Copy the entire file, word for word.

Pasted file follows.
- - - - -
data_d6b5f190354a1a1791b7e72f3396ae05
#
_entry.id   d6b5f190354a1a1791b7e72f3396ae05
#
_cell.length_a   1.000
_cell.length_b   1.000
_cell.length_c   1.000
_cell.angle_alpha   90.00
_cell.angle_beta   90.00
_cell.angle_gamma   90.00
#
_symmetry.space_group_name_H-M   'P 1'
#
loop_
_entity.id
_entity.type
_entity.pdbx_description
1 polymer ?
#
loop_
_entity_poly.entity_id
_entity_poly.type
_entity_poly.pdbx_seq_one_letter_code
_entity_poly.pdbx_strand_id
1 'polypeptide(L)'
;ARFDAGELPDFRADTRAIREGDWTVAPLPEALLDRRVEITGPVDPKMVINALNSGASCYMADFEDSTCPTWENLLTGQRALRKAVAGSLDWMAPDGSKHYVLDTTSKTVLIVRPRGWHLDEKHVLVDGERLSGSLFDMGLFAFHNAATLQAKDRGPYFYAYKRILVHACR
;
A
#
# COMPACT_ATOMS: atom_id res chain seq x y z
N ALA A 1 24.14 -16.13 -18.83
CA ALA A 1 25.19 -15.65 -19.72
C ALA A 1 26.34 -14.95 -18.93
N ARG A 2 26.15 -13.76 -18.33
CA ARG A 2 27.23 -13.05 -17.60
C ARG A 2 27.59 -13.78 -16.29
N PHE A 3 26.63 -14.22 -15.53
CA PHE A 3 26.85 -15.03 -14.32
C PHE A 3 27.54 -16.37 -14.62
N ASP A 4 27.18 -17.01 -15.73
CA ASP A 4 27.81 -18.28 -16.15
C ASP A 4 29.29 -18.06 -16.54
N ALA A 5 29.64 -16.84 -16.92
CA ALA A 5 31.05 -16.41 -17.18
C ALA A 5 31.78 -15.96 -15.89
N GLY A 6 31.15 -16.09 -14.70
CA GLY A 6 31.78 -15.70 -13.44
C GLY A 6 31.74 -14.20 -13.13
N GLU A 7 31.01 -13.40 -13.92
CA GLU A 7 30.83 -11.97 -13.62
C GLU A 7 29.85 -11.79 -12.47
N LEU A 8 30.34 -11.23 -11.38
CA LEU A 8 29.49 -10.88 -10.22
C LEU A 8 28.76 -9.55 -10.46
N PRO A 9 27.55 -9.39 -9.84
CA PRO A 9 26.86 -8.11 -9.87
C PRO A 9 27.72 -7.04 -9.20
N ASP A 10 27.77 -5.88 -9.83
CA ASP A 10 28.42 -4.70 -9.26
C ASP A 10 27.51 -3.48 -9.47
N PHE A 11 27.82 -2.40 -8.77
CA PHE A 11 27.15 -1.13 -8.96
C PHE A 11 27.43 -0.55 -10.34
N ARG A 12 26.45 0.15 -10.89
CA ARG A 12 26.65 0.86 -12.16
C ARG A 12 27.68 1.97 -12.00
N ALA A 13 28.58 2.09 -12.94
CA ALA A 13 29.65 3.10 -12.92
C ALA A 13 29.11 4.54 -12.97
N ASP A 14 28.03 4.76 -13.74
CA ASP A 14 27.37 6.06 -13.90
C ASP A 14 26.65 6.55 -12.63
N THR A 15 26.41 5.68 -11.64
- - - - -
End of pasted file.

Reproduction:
data_d6b5f190354a1a1791b7e72f3396ae05
#
_entry.id   d6b5f190354a1a1791b7e72f3396ae05
#
_cell.length_a   1.000
_cell.length_b   1.000
_cell.length_c   1.000
_cell.angle_alpha   90.00
_cell.angle_beta   90.00
_cell.angle_gamma   90.00
#
_symmetry.space_group_name_H-M   'P 1'
#
loop_
_entity.id
_entity.type
_entity.pdbx_description
1 polymer ?
#
loop_
_entity_poly.entity_id
_entity_poly.type
_entity_poly.pdbx_seq_one_letter_code
_entity_poly.pdbx_strand_id
1 'polypeptide(L)'
;ARFDAGELPDFRADTRAIREGDWTVAPLPEALLDRRVEITGPVDPKMVINALNSGASCYMADFEDSTCPTWENLLTGQRALRKAVAGSLDWMAPDGSKHYVLDTTSKTVLIVRPRGWHLDEKHVLVDGERLSGSLFDMGLFAFHNAATLQAKDRGPYFYAYKRILVHACR
;
A
#
# COMPACT_ATOMS: atom_id res chain seq x y z
N ALA A 1 24.14 -16.13 -18.83
CA ALA A 1 25.19 -15.65 -19.72
C ALA A 1 26.34 -14.95 -18.93
N ARG A 2 26.15 -13.76 -18.33
CA ARG A 2 27.23 -13.05 -17.60
C ARG A 2 27.59 -13.78 -16.29
N PHE A 3 26.63 -14.22 -15.53
CA PHE A 3 26.85 -15.03 -14.32
C PHE A 3 27.54 -16.37 -14.62
N ASP A 4 27.18 -17.01 -15.73
CA ASP A 4 27.81 -18.28 -16.15
C ASP A 4 29.29 -18.06 -16.54
N ALA A 5 29.64 -16.84 -16.92
CA ALA A 5 31.05 -16.41 -17.18
C ALA A 5 31.78 -15.96 -15.89
N GLY A 6 31.15 -16.09 -14.70
CA GLY A 6 31.78 -15.70 -13.44
C GLY A 6 31.74 -14.20 -13.13
N GLU A 7 31.01 -13.40 -13.92
CA GLU A 7 30.83 -11.97 -13.62
C GLU A 7 29.85 -11.79 -12.47
N LEU A 8 30.34 -11.23 -11.38
CA LEU A 8 29.49 -10.88 -10.22
C LEU A 8 28.76 -9.55 -10.46
N PRO A 9 27.55 -9.39 -9.84
CA PRO A 9 26.86 -8.11 -9.87
C PRO A 9 27.72 -7.04 -9.20
N ASP A 10 27.77 -5.88 -9.83
CA ASP A 10 28.42 -4.70 -9.26
C ASP A 10 27.51 -3.48 -9.47
N PHE A 11 27.82 -2.40 -8.77
CA PHE A 11 27.15 -1.13 -8.96
C PHE A 11 27.43 -0.55 -10.34
N ARG A 12 26.45 0.15 -10.89
CA ARG A 12 26.65 0.86 -12.16
C ARG A 12 27.68 1.97 -12.00
N ALA A 13 28.58 2.09 -12.94
CA ALA A 13 29.65 3.10 -12.92
C ALA A 13 29.11 4.54 -12.97
N ASP A 14 28.03 4.76 -13.74
CA ASP A 14 27.37 6.06 -13.90
C ASP A 14 26.65 6.55 -12.63
N THR A 15 26.41 5.68 -11.64